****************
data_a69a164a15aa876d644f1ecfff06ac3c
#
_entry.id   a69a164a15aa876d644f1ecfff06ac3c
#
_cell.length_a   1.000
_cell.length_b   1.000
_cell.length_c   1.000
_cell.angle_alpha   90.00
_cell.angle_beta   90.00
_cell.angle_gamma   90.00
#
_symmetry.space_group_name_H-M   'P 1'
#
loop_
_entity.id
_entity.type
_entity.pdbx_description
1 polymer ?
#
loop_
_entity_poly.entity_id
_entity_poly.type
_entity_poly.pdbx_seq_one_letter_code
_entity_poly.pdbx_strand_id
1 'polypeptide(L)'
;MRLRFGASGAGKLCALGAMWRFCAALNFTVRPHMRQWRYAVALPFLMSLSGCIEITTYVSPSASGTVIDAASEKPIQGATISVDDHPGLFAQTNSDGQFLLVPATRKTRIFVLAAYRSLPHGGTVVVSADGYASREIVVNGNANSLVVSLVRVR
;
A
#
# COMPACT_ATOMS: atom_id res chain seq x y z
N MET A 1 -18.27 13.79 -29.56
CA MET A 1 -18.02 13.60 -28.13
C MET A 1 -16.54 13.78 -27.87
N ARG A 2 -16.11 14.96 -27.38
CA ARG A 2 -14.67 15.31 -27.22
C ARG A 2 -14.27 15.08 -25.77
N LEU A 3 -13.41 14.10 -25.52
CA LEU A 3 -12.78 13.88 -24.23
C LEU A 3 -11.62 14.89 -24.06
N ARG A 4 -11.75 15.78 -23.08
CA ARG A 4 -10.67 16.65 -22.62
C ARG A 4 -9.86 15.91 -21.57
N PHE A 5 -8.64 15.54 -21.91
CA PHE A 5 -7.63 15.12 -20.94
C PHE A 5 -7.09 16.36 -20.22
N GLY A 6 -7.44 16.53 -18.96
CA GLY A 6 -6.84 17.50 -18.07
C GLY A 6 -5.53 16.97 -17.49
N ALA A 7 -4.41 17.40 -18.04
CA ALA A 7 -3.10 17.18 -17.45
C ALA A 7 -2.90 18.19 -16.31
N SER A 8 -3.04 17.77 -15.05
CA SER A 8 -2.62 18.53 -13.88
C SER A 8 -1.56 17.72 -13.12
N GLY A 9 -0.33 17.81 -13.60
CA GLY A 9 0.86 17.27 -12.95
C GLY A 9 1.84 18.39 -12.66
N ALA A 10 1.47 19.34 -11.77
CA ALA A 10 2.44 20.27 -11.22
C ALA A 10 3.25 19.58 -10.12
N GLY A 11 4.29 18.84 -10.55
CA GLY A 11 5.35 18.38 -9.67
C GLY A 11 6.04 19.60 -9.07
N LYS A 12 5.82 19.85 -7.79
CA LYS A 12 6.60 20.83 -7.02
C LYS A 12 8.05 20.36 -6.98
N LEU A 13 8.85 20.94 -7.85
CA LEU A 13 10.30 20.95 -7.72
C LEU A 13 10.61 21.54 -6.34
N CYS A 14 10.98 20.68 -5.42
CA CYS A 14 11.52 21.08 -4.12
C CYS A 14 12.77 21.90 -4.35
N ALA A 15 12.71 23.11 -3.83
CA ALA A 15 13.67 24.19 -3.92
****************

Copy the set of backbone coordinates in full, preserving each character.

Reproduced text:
data_a69a164a15aa876d644f1ecfff06ac3c
#
_entry.id   a69a164a15aa876d644f1ecfff06ac3c
#
_cell.length_a   1.000
_cell.length_b   1.000
_cell.length_c   1.000
_cell.angle_alpha   90.00
_cell.angle_beta   90.00
_cell.angle_gamma   90.00
#
_symmetry.space_group_name_H-M   'P 1'
#
loop_
_entity.id
_entity.type
_entity.pdbx_description
1 polymer ?
#
loop_
_entity_poly.entity_id
_entity_poly.type
_entity_poly.pdbx_seq_one_letter_code
_entity_poly.pdbx_strand_id
1 'polypeptide(L)'
;MRLRFGASGAGKLCALGAMWRFCAALNFTVRPHMRQWRYAVALPFLMSLSGCIEITTYVSPSASGTVIDAASEKPIQGATISVDDHPGLFAQTNSDGQFLLVPATRKTRIFVLAAYRSLPHGGTVVVSADGYASREIVVNGNANSLVVSLVRVR
;
A
#
# COMPACT_ATOMS: atom_id res chain seq x y z
N MET A 1 -18.27 13.79 -29.56
CA MET A 1 -18.02 13.60 -28.13
C MET A 1 -16.54 13.78 -27.87
N ARG A 2 -16.11 14.96 -27.38
CA ARG A 2 -14.67 15.31 -27.22
C ARG A 2 -14.27 15.08 -25.77
N LEU A 3 -13.41 14.10 -25.52
CA LEU A 3 -12.78 13.88 -24.23
C LEU A 3 -11.62 14.89 -24.06
N ARG A 4 -11.75 15.78 -23.08
CA ARG A 4 -10.67 16.65 -22.62
C ARG A 4 -9.86 15.91 -21.57
N PHE A 5 -8.64 15.54 -21.91
CA PHE A 5 -7.63 15.12 -20.94
C PHE A 5 -7.09 16.36 -20.22
N GLY A 6 -7.44 16.53 -18.96
CA GLY A 6 -6.84 17.50 -18.07
C GLY A 6 -5.53 16.97 -17.49
N ALA A 7 -4.41 17.40 -18.04
CA ALA A 7 -3.10 17.18 -17.45
C ALA A 7 -2.90 18.19 -16.31
N SER A 8 -3.04 17.77 -15.05
CA SER A 8 -2.62 18.53 -13.88
C SER A 8 -1.56 17.72 -13.12
N GLY A 9 -0.33 17.81 -13.60
CA GLY A 9 0.86 17.27 -12.95
C GLY A 9 1.84 18.39 -12.66
N ALA A 10 1.47 19.34 -11.77
CA ALA A 10 2.44 20.27 -11.22
C ALA A 10 3.25 19.58 -10.12
N GLY A 11 4.29 18.84 -10.55
CA GLY A 11 5.35 18.38 -9.67
C GLY A 11 6.04 19.60 -9.07
N LYS A 12 5.82 19.85 -7.79
CA LYS A 12 6.60 20.83 -7.02
C LYS A 12 8.05 20.36 -6.98
N LEU A 13 8.85 20.94 -7.85
CA LEU A 13 10.30 20.95 -7.72
C LEU A 13 10.61 21.54 -6.34
N CYS A 14 10.98 20.68 -5.42
CA CYS A 14 11.52 21.08 -4.12
C CYS A 14 12.77 21.90 -4.35
N ALA A 15 12.71 23.11 -3.83
CA ALA A 15 13.67 24.19 -3.92